- Lucas Spillman, 18, of Lindenhurst

The Piano Man became a benefactor for LIHSA. In 2017, the school’s auditorium, The Rosalind Joel Conservatory for Music and Theatre, where “Big Shot” is being presented, was named after Joel’s late mother.

“The community stepped in to support the school because of having access to free public arts education and pre-conservatory training,” says LIHSA principal Laura Vega. “Billy Joel became involved in that support to keep the school open.”

Although the students are teenagers, they are all familiar with Joel’s older material.

“My mom always loved Billy Joel and we’d listen to his music in the car,” says dancer Alexa Mincone, 16, of East Meadow. “She’d always sing it to me when I was little.”

Music director Adam Tillford rehearses "Big Shot" with students. The show will be performed for one night only on June 9 at the school in Syosset. Credit: Newsday/John Paraskevas

Singer Lucas Spillman, 18, of Lindenhurst, who solos on “Vienna” and “Just the Way You Are,” adds, “I feel like there’s a huge weight on my shoulders to bring songs like ‘Vienna’ or ‘Just the Way You Are’ to life in the form of a full production. It’s a responsibility to be upheld.”


The show opens with “The Entertainer” and leads into “Los Angelenos” setting up the west coast scene. “Everybody Loves You Now” is when the star, a role played by Vetack and two other dancers at various ages, is getting a lot of attention. Each number uses different dance movements to showcase her emotion.

“We have classic jazz with slow, slinky moments in ‘Stiletto’ and ‘Pressure’ is a high intensity jazz movement piece. It depends on the song and the story,” says Bagdziunas. “Whatever lends itself the best to portray what the character is going through.”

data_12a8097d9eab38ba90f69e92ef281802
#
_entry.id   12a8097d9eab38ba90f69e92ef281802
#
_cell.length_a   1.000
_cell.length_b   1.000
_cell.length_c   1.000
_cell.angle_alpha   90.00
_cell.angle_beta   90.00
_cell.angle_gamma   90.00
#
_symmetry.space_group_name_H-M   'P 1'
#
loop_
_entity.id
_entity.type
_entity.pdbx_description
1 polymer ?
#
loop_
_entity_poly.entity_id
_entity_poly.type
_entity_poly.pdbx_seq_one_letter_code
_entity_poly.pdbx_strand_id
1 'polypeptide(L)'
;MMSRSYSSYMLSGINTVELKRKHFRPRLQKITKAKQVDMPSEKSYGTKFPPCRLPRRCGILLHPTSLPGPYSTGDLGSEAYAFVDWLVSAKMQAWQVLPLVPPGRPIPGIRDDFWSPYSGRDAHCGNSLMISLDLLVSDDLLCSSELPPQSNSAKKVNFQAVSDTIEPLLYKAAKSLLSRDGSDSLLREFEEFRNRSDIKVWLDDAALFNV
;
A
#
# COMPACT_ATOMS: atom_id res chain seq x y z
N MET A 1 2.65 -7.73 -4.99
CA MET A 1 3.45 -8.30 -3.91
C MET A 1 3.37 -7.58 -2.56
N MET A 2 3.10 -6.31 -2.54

“She’s Always a Woman” is a tender moment between the star and her love interest using contemporary balletic movements.

“It’s a very vulnerable and emotional dance showing how these two lovers are in a great place in their relationship and eventually they end it,” says Lorenzo Hilliard, 16, of Wantagh, who dances in the duet with Vetack.


The songs are sung by 10 vocalists (an even male/female split) backed by a five-piece band (piano, guitar, bass, drums, keyboards) made up of current and past LIHSA faculty members.

“We are trying to theatricalize the songs a little bit but keep with the spirit of rock 'n' roll Billy created around them,” says musical/band director Adam Tilford. “We are not doing Rodgers and Hammerstein; this is Billy Joel music, so we give the songs that rock power without ever undermining the theatricality.”

Vetack has a lot of heavy lifting to do as her stint as the star stretches from the end of Act I through all of Act II.

“This is very sentimental for me because it’s my last year here and my first ever big role therefore I just want to do it well,” she says. “It’s a lot of pressure but I can’t wait to perform it.”

Vega adds, “There’s excitement around this production because it has just a little higher stakes than what they might do in a school setting. When you see the dancers and hear those harmonies from the vocalists, you get goosebumps.”


WHEN | WHERE 6 p.m., June 9, Nassau BOCES Long Island High School for the Arts, 239 Cold Spring Rd., Syosset

MORE INFO 516-622-5678,

COST $35-$40